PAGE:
Matt Kemp

Giants beat writer says that Dodgers fans are “total idiots” and “the worst fans in baseball”

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It was late and out west so I didn’t see it, but San Francisco Chronicle beat writer Hank Schulman witnessed something in L.A. last night that is is kind of mind boggling.

It happened in the sixth inning, when Matt Kemp made an error on a Melky Cabrera single to center. Kemp had trouble getting a handle on it, allowing Cabrera to take second. Cabrera ended up scoring on a Joaquin Arias single, which Kemp had a hard time getting too.

Now, remember: Matt Kemp has a bum hamstring, so it’s a miracle he made the lineup at all.

Anyway:

Then later, after a Kemp hit:

To head one argument off: Schulman may cover the Giants for the Chronicle, but (a) his reporting is always good and fair; and (b) he has always offered his opinion in his Twitter feed, both on baseball and other topics like politics, so it’s not like there was some official breach of objectivity here. It’s how he rolls and I’m glad he rolls that way.  As someone who is often accused of bias, I think it’s worth noting something: we all have biases or, short of that, opinions.  I worry more about those who act like they don’t and silently harbor them than I do about the ones who have them, are up front about them and allow you to judge their work for itself.

With that out of the way, please tell me Schulman was wrong and Dodgers fans weren’t booing the best freaking player in baseball and the leaps-and-bounds best player on their team? Who, as Schulman noted, went 3 for 3 with a walk and scored a run despite having a bum hamstring.

If so, Magic: Talk to your fans, OK?

UPDATE:  Dodgers Thoughts and Chad Moriyama both say Schulman was off base.

Report: Marlins will retire Jose Fernandez’s No. 16

MIAMI , FL - SEPTEMBER 09:  Pitcher Jose Fernandez #16 of the Miami Marlins throws against the Los Angeles Dodgers at Marlin Park on September 9, 2016 in Miami, Florida.  (Photo by Marc Serota/Getty Images)
Marc Serota/Getty Images
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The entire Marlins roster will wear the number 16 on the backs of their uniforms in remembrance of pitcher Jose Fernandez, who died in a boating accident on Sunday morning. After that? “No one will wear No. 16 for the Marlins again,” team owner Jeffrey Loria said on Monday evening, as Tyler Kepner of the New York Times reports.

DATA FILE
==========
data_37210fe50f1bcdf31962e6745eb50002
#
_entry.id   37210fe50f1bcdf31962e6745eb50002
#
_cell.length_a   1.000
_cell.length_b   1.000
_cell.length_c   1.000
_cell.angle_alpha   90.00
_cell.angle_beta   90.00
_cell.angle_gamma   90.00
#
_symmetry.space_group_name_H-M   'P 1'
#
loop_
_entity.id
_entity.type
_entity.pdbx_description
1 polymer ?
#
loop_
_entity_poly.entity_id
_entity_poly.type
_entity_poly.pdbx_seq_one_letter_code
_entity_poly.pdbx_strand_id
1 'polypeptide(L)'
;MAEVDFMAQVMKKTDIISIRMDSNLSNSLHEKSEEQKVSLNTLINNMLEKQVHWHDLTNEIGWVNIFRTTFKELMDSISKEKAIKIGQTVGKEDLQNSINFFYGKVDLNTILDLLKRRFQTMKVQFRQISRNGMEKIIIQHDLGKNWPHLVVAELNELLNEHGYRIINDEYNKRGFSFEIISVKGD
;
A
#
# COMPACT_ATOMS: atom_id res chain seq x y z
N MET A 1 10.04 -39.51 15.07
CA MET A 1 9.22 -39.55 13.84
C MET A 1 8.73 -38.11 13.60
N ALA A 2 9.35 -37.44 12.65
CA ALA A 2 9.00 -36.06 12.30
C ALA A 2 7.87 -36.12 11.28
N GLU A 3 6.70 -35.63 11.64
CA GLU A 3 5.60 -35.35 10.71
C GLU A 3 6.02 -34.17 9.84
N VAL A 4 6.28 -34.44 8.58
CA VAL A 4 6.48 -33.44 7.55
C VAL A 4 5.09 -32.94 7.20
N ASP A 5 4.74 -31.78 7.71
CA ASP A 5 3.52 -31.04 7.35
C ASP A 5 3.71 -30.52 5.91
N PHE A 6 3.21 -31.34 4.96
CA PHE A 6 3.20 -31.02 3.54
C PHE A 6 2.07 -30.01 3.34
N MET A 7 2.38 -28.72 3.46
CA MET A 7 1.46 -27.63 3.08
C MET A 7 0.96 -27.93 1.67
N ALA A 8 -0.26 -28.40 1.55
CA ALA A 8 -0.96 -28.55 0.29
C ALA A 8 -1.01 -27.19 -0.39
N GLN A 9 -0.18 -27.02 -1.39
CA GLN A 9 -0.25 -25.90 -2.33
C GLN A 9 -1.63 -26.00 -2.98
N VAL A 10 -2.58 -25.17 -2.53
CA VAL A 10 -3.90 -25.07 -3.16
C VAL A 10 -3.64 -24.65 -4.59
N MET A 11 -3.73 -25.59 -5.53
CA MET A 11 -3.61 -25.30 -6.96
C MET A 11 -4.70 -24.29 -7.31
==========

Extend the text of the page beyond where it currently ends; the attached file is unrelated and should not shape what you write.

Though Fernandez only pitched parts of four seasons for the Marlins, he already ranks fifth in career WAR in club history, according to Baseball Reference. He also owns the best career winning percentage as well as the second-lowest single-season ERA (2.19 in 2013) and the second-lowest single-season WHIP (0.979 in 2013). Fernandez was already one of the best pitchers in Marlins history and was on his way to becoming a perennial All-Star, if not a Hall of Famer.

Then add to that his outstanding personality and what he meant both to the Marlins organization and to the city of Miami. Loria has gotten a lot of criticism over the years, but he nailed it with this decision.

Report: Majestic workers stayed up all night making No. 16 jerseys for the Marlins

MIAMI, FLORIDA - APRIL 05:  Jose Fernandez #16 of the Miami Marlins looks on during 2016 Opening Day against the Detroit Tigers  at Marlins Park on April 5, 2016 in Miami, Florida.  (Photo by Mike Ehrmann/Getty Images)
Mike Ehrmann/Getty Images
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As Craig mentioned earlier, the Marlins will all wear No. 16 jerseys to honor pitcher Jose Fernandez, who tragically died in a boating accident on Sunday morning. It’s a fitting tribute as the Marlins return to the playing field after Sunday’s game was cancelled.

We don’t often hear about the behind-the-scenes stuff that goes on during these special circumstances. As Clark Spencer of the Miami Herald reports, workers at the Majestic manufacturing facility in Easton, PA — about two hours north of Philadelphia — stayed up all night Sunday night into Monday morning in order to make those custom No. 16 jerseys for the Marlins. They were shipped via air so they would arrive in time for the game tonight.

FanGraphs writer Eric Longenhagen notes how hard those Majestic employees work — often for low pay :

Kudos to Majestic for making a concerted effort to help the Marlins out in their time of need.